Approach: Trained diagnosticians administered the Washington University Schedule for Affective Disorders and Schizophrenia for Children (K-SADS) separately to the participants and their parents. All available first-degree relatives were administered the Mini-International Neuropsychiatric Interview (MINI) diagnostic. To gauge expressed emotion, five-minute speech samples were obtained from the primary caregivers as they talked about their children and their relationships with them.
An independent data analyst not otherwise associated with the study randomly assigned the participants (N=40) to receive the treatment (n=21) or to the control group (n=19). At baseline, participants in the two groups were equivalent on demographic, clinical, and illness history variables.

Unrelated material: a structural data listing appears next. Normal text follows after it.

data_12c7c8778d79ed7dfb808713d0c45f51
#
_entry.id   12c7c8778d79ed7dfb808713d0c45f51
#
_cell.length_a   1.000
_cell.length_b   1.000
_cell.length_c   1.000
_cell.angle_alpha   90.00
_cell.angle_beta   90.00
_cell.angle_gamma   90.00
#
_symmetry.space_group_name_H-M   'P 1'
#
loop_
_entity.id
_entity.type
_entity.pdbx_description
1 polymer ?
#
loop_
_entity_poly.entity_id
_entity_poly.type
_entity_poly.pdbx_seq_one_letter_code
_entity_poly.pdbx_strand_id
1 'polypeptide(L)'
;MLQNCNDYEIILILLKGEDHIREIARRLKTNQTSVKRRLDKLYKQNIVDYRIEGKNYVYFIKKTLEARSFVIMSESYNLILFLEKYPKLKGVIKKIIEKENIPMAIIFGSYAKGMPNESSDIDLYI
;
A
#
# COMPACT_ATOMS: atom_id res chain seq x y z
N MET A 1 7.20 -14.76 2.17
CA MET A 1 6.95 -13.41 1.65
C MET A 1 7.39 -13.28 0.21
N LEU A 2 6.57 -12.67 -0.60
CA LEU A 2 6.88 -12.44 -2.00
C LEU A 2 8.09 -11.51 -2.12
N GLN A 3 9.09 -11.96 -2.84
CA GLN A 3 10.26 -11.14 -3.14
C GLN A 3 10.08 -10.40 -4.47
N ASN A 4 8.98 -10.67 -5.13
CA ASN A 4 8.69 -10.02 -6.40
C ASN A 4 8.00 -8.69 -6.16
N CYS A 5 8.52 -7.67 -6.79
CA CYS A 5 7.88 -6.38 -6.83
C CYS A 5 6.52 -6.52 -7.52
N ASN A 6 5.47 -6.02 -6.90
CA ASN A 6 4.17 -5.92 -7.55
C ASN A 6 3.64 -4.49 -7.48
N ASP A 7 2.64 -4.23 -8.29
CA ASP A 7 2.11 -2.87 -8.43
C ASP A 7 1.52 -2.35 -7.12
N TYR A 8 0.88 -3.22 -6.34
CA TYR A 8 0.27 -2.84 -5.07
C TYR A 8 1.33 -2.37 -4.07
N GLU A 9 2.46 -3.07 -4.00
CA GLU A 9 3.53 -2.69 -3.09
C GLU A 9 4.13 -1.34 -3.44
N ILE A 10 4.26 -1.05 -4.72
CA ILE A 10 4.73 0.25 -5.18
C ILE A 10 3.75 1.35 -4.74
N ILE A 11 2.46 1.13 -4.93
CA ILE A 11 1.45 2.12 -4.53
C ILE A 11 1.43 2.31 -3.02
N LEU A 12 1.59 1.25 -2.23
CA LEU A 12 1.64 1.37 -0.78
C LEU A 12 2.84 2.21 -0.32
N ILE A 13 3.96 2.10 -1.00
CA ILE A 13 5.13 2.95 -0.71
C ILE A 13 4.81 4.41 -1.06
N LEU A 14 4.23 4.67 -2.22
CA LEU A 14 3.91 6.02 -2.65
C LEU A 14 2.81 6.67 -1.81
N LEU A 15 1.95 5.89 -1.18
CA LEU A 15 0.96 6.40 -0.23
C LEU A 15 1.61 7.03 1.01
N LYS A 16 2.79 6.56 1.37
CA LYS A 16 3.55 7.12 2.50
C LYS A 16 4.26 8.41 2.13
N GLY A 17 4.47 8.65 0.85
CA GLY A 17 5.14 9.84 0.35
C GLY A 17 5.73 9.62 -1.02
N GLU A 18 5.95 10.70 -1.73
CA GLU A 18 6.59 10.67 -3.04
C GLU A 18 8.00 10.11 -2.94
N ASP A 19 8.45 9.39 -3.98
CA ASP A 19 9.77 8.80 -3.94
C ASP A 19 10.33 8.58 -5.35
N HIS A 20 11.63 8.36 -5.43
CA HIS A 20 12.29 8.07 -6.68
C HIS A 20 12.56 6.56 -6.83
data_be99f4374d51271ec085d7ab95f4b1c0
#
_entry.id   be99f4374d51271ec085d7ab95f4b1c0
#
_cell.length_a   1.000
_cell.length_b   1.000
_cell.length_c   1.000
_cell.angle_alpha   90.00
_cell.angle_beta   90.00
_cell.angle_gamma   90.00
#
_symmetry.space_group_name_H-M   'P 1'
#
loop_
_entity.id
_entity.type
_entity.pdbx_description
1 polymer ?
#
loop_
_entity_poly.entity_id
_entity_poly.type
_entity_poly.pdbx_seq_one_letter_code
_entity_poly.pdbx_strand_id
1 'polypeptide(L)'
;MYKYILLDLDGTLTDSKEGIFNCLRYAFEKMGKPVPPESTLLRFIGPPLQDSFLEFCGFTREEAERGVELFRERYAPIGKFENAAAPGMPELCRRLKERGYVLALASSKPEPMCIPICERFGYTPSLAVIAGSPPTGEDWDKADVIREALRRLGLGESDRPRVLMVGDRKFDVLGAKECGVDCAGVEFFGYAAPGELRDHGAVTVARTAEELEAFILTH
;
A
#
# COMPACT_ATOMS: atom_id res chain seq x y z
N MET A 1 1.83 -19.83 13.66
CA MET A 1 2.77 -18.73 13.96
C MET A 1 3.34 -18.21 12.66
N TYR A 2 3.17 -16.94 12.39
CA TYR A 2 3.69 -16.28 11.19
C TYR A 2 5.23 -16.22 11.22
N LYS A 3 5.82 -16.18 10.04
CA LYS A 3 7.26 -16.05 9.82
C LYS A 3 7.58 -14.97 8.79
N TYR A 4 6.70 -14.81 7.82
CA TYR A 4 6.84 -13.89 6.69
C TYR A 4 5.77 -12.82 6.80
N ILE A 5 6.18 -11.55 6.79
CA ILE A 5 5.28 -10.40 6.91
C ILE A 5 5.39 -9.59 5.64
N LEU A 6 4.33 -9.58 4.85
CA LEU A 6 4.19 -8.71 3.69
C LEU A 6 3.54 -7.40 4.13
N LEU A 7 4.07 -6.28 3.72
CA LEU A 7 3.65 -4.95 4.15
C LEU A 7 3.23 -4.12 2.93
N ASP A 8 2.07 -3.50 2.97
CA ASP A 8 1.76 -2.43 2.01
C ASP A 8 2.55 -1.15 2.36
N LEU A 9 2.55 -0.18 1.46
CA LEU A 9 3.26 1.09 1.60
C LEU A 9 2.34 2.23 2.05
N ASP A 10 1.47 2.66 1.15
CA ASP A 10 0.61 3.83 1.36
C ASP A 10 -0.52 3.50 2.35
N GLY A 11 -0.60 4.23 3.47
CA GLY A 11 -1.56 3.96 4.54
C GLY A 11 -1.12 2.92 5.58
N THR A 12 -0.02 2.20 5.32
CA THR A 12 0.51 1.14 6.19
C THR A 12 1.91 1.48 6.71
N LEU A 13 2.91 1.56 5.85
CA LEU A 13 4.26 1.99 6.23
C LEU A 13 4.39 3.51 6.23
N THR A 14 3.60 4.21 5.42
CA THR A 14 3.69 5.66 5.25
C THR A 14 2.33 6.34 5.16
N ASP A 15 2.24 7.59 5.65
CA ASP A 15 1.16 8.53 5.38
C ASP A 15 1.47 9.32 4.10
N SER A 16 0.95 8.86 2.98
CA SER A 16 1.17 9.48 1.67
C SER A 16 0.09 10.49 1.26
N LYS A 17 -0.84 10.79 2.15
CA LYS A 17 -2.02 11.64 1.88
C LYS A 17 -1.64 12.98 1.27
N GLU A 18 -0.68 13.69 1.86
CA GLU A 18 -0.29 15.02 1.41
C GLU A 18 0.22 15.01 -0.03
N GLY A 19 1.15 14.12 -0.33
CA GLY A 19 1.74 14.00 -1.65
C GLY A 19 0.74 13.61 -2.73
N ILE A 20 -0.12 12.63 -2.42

Participants assigned to the control group received one or two family sessions in which clinicians summarized the results of the diagnostic assessment, introduced daily mood monitoring, and offered recommendations and instructional handouts on managing mood swings. Families in both groups could request additional crisis sessions after the end of the therapy period, as well as referrals for additional psychosocial services. Outcomes measured included rapidity of symptom recovery, time in remission, and changes in depressive and hypomanic symptoms over one year.
Independent evaluators interviewed participants and at least one parent at baseline and again at 4, 8, and 12 months post-randomization. The evaluators administered the Young Mania Rating Scale (YMRS) and Children’s Depressed Rating Scale Revised (CDRS-R) at each evaluation, and rated the prior one or two weeks based on a consensus of parent and child reports. The evaluator then rated each week of the four-month interval using the Adolescent Interval Follow-up Evaluation (A-LIFE) Psychiatric Status Ratings (PSRs).